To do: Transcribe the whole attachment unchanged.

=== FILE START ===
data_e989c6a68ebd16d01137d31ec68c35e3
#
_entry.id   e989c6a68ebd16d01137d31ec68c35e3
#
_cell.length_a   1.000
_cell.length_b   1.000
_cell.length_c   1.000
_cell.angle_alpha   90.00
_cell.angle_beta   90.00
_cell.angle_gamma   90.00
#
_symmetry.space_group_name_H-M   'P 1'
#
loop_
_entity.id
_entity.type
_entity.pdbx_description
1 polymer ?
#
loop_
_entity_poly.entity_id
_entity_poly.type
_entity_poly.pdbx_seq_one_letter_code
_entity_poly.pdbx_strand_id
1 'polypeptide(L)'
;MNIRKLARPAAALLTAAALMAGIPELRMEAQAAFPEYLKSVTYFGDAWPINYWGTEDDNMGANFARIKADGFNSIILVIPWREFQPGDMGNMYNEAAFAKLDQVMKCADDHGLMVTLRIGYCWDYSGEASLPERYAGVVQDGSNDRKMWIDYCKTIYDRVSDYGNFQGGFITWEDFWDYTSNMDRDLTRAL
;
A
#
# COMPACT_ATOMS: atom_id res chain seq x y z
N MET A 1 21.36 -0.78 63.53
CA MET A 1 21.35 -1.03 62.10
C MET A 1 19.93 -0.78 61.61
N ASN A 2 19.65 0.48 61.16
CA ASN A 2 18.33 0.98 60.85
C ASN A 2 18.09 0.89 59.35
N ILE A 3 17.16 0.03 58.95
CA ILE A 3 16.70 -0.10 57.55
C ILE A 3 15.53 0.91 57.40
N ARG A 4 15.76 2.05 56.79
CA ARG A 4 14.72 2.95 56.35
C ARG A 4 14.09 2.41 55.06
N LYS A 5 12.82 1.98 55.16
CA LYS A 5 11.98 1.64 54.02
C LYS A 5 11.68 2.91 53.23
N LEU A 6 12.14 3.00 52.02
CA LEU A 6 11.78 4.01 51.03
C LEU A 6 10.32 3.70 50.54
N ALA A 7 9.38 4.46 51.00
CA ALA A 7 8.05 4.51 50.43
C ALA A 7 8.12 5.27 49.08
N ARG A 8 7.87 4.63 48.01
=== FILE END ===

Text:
data_e989c6a68ebd16d01137d31ec68c35e3
#
_entry.id   e989c6a68ebd16d01137d31ec68c35e3
#
_cell.length_a   1.000
_cell.length_b   1.000
_cell.length_c   1.000
_cell.angle_alpha   90.00
_cell.angle_beta   90.00
_cell.angle_gamma   90.00
#
_symmetry.space_group_name_H-M   'P 1'
#
loop_
_entity.id
_entity.type
_entity.pdbx_description
1 polymer ?
#
loop_
_entity_poly.entity_id
_entity_poly.type
_entity_poly.pdbx_seq_one_letter_code
_entity_poly.pdbx_strand_id
1 'polypeptide(L)'
;MNIRKLARPAAALLTAAALMAGIPELRMEAQAAFPEYLKSVTYFGDAWPINYWGTEDDNMGANFARIKADGFNSIILVIPWREFQPGDMGNMYNEAAFAKLDQVMKCADDHGLMVTLRIGYCWDYSGEASLPERYAGVVQDGSNDRKMWIDYCKTIYDRVSDYGNFQGGFITWEDFWDYTSNMDRDLTRAL
;
A
#
# COMPACT_ATOMS: atom_id res chain seq x y z
N MET A 1 21.36 -0.78 63.53
CA MET A 1 21.35 -1.03 62.10
C MET A 1 19.93 -0.78 61.61
N ASN A 2 19.65 0.48 61.16
CA ASN A 2 18.33 0.98 60.85
C ASN A 2 18.09 0.89 59.35
N ILE A 3 17.16 0.03 58.95
CA ILE A 3 16.70 -0.10 57.55
C ILE A 3 15.53 0.91 57.40
N ARG A 4 15.76 2.05 56.79
CA ARG A 4 14.72 2.95 56.35
C ARG A 4 14.09 2.41 55.06
N LYS A 5 12.82 1.98 55.16
CA LYS A 5 11.98 1.64 54.02
C LYS A 5 11.68 2.91 53.23
N LEU A 6 12.14 3.00 52.02
CA LEU A 6 11.78 4.01 51.03
C LEU A 6 10.32 3.70 50.54
N ALA A 7 9.38 4.46 51.00
CA ALA A 7 8.05 4.51 50.43
C ALA A 7 8.12 5.27 49.08
N ARG A 8 7.87 4.63 48.01